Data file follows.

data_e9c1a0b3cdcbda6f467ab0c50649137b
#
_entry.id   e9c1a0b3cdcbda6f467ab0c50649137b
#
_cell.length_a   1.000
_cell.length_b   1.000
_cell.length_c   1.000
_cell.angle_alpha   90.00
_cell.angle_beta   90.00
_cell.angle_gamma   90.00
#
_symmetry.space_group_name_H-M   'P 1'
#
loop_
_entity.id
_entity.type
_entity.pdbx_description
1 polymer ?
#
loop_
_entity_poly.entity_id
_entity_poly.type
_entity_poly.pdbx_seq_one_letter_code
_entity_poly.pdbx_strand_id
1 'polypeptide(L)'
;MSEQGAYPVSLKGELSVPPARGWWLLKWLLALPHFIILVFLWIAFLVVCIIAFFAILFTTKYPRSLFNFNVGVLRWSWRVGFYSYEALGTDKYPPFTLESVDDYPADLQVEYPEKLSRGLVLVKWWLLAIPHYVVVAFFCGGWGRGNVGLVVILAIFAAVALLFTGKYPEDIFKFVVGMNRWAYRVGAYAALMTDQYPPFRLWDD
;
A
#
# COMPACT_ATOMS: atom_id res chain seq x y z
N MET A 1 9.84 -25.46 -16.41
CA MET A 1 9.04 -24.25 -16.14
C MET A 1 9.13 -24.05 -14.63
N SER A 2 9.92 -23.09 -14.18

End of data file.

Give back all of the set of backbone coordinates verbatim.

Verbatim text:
data_e9c1a0b3cdcbda6f467ab0c50649137b
#
_entry.id   e9c1a0b3cdcbda6f467ab0c50649137b
#
_cell.length_a   1.000
_cell.length_b   1.000
_cell.length_c   1.000
_cell.angle_alpha   90.00
_cell.angle_beta   90.00
_cell.angle_gamma   90.00
#
_symmetry.space_group_name_H-M   'P 1'
#
loop_
_entity.id
_entity.type
_entity.pdbx_description
1 polymer ?
#
loop_
_entity_poly.entity_id
_entity_poly.type
_entity_poly.pdbx_seq_one_letter_code
_entity_poly.pdbx_strand_id
1 'polypeptide(L)'
;MSEQGAYPVSLKGELSVPPARGWWLLKWLLALPHFIILVFLWIAFLVVCIIAFFAILFTTKYPRSLFNFNVGVLRWSWRVGFYSYEALGTDKYPPFTLESVDDYPADLQVEYPEKLSRGLVLVKWWLLAIPHYVVVAFFCGGWGRGNVGLVVILAIFAAVALLFTGKYPEDIFKFVVGMNRWAYRVGAYAALMTDQYPPFRLWDD
;
A
#
# COMPACT_ATOMS: atom_id res chain seq x y z
N MET A 1 9.84 -25.46 -16.41
CA MET A 1 9.04 -24.25 -16.14
C MET A 1 9.13 -24.05 -14.63
N SER A 2 9.92 -23.09 -14.18